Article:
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Using Sencha Touch as a Strategic Platform – An Evaluation

2 September 2013
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Reading time: 4 minutes

At Zühlke, we have a lot of experience with a number of different HTML 5 programming platforms, ranging from custom stacks tailored to a specific solution, that are assembled from the likes of jQuery, Knockout, Breeze, Underscore.js and others, to using a comprehensive HTML 5 MVVM framework like Google’s AngularJS, or Sencha’s HTML 5 MVC frameworks. When we were recently asked  to recommend a primary framework for the HTML 5 strategy for a rather large company, we put that experience to use.

When deciding on a strategic programming platform for any technology, we recommend not only taking  the sheer functionality of a given framework into account, but also looking into some non-functional properties that contribute to the long-term usability of the chosen solution. These include:

  • Completeness
  • Ease of use
  • Maintainability
  • Extensibility
  • Performance
  • Documentation
  • Support
  • Tooling

We have used Sencha’s HTML 5 frameworks – Sencha Touch and Sencha ExtJS – in a number of projects creating mobile and desktop HTML 5 applications respectively. These include both in-house projects and projects in which we worked in mixed teams consisting of Zühlke and customer developers. Our experiences in using these frameworks have been very good so far, and seemed like a good fit for our customers environment, so recommending Sencha Touch as a strategic platform to our customer seemed natural.

But apart from simply saying: “We have good experiences with Sencha Touch, so it should be okay for you to use it.”, we aimed for a more objective recommendation by compiling the following list of pros and cons for and against Sencha Touch:

Pros for Sencha Touch

  • Sencha Touch is a comprehensive Javascript framework. It provides facilities for programming user interfaces, business logic and data access and has a large number of utility classes.
  • It has very well thought-out and sound MVC architecture, a component-based UI programing model and an adaptive data access layer.
  • A kind of Javascript-internal DSL enables class-based programming, which makes it easier for OO-programmers new to Javascript to use the framework. Also, user interfaces and data bindings can be described declaratively.
  • It includes a large library of standard UI components out-of-the-box.
  • It supports RESTful and SOAP backend APIs, as well as several local storage technologies out-of-the-box.
  • It is very easy to integrate external Javascript libraries into the component model.
  • The documentation is very good. Apart from the API documentation, there are lots of tutorials, support and user forums and additional resources on Sencha’s website and blog.
  • The framework comes with a technically mature set of tools for most aspects in the development lifecycle. Others are commercially available.  These include IDEs, scaffolding, minfifcation and packaging.
  • Sencha Touch applications support native packaging enabling distribution via mobile app stores.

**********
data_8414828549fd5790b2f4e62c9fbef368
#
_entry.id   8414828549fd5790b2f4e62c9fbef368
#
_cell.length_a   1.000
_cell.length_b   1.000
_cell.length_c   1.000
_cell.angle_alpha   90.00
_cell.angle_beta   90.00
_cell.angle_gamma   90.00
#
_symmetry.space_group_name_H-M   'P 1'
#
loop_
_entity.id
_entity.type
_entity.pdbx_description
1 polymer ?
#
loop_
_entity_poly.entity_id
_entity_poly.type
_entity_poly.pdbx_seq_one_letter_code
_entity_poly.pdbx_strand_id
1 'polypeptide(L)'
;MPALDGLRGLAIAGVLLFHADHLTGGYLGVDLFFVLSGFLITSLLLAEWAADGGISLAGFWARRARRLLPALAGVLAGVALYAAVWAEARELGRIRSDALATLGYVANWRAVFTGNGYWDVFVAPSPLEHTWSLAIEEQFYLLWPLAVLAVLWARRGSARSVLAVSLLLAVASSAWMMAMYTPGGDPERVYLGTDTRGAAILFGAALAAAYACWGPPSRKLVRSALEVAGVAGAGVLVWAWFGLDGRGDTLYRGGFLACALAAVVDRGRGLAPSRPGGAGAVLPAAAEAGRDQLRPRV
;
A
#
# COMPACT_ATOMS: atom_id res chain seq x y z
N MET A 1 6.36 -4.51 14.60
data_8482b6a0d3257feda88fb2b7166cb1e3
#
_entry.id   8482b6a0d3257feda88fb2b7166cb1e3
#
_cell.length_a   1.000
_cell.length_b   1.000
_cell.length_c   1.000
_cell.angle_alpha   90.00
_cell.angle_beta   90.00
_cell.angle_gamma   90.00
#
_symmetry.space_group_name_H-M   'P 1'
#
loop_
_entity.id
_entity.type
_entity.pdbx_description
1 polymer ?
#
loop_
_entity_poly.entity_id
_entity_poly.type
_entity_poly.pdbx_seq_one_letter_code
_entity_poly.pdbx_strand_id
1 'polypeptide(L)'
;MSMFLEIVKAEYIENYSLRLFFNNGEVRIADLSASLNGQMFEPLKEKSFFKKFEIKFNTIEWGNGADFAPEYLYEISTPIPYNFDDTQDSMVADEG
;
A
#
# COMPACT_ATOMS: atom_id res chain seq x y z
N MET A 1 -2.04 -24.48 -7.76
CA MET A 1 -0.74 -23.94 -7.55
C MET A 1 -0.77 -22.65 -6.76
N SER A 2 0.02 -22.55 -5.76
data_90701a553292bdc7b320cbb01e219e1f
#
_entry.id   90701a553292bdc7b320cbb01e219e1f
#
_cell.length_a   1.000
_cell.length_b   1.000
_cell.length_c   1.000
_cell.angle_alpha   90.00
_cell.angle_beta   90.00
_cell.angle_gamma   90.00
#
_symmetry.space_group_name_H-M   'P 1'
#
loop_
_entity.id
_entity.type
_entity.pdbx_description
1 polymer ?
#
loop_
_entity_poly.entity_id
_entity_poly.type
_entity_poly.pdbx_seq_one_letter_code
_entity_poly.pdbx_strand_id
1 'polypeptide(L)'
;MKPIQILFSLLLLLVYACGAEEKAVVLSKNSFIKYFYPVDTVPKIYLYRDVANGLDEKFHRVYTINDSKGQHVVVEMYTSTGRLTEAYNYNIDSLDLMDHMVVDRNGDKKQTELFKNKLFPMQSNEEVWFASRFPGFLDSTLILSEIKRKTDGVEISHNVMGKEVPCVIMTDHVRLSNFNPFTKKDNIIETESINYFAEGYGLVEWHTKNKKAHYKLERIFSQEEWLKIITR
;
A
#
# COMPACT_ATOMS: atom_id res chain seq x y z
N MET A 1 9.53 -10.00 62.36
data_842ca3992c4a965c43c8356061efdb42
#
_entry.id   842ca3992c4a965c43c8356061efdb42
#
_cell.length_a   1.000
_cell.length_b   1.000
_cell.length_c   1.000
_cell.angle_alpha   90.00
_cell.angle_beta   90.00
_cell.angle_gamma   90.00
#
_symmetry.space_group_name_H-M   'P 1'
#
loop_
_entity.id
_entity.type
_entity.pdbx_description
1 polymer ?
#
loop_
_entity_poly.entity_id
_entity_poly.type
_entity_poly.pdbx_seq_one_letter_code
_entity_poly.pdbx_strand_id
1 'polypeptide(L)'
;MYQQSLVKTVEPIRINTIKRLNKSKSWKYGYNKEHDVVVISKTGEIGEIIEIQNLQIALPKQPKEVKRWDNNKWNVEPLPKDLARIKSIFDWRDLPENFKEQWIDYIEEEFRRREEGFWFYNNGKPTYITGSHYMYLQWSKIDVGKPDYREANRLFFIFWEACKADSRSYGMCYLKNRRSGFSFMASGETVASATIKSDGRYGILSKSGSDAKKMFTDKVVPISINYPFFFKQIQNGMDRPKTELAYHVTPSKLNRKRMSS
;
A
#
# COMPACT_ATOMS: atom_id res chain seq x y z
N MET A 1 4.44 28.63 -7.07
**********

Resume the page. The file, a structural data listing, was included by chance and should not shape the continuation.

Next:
• Commercial training and support is available.
  • There are a number of free and commercially 3rd-party extensions available, including components to integrate Salesforce- and SAP-backend applications.
  • The framework has a large number of customers and users and there are lot of showcases and success stories to present.

Cons against Sencha Touch

  • Since Sencha Touch is not Open Source, there is the risk of vendor lock-in.
  • The framework’s comprehensiveness results in a rather shallow learning curve for anything other than the most trivial applications.
  • At Zühlke we have had performance issues on some non-Webkit platforms, notably the Blackberry Playbook. On the predominant mobile platforms (iOS and Android) Sencha Touch applications show good performance characteristics.
  • Since applications with Sencha Touch are written by using only Javascript, one tends to forget that you’re still developing a web application running in a browser on a mobile device. This can lead to a number of problems:
    • Beware of creating over-complicated UI component structures, since they can result in cluttered DOM-trees.
    • Some animations are realized using Javascript, rather than CSS for compatibility reasons. This can lead to severe performance issues.
    • Some of the framework’s layout managers tend to cause a lot of reflows and repaints, resulting in sub-optimal page performance.

Use Sencha Touch

Summing it all up, we had the following inputs to come up with a recommendation for our customer:

  • Our own good experiences in using Sencha Touch in a number of different projects
  • The specific environment at our customer
  • The Pros and Cons mentioned above

Taking all of these points into account, we decided to recommend Sencha Touch as the primary framework for the HTML 5 strategy of this particular customer, since it seemed like the best fit for his environment. Apart from its comprehensive functionality, the decisive factors were the following:

  • Consistent programming model
  • High quality of documentation
  • Large user base
  • Availability of commercial support and training

We also made sure to raise awareness for the common pitfalls when using frameworks and the specific challenges of developing mobile web applications.

Other customers might require other recommendations. Which framework would you recommend?


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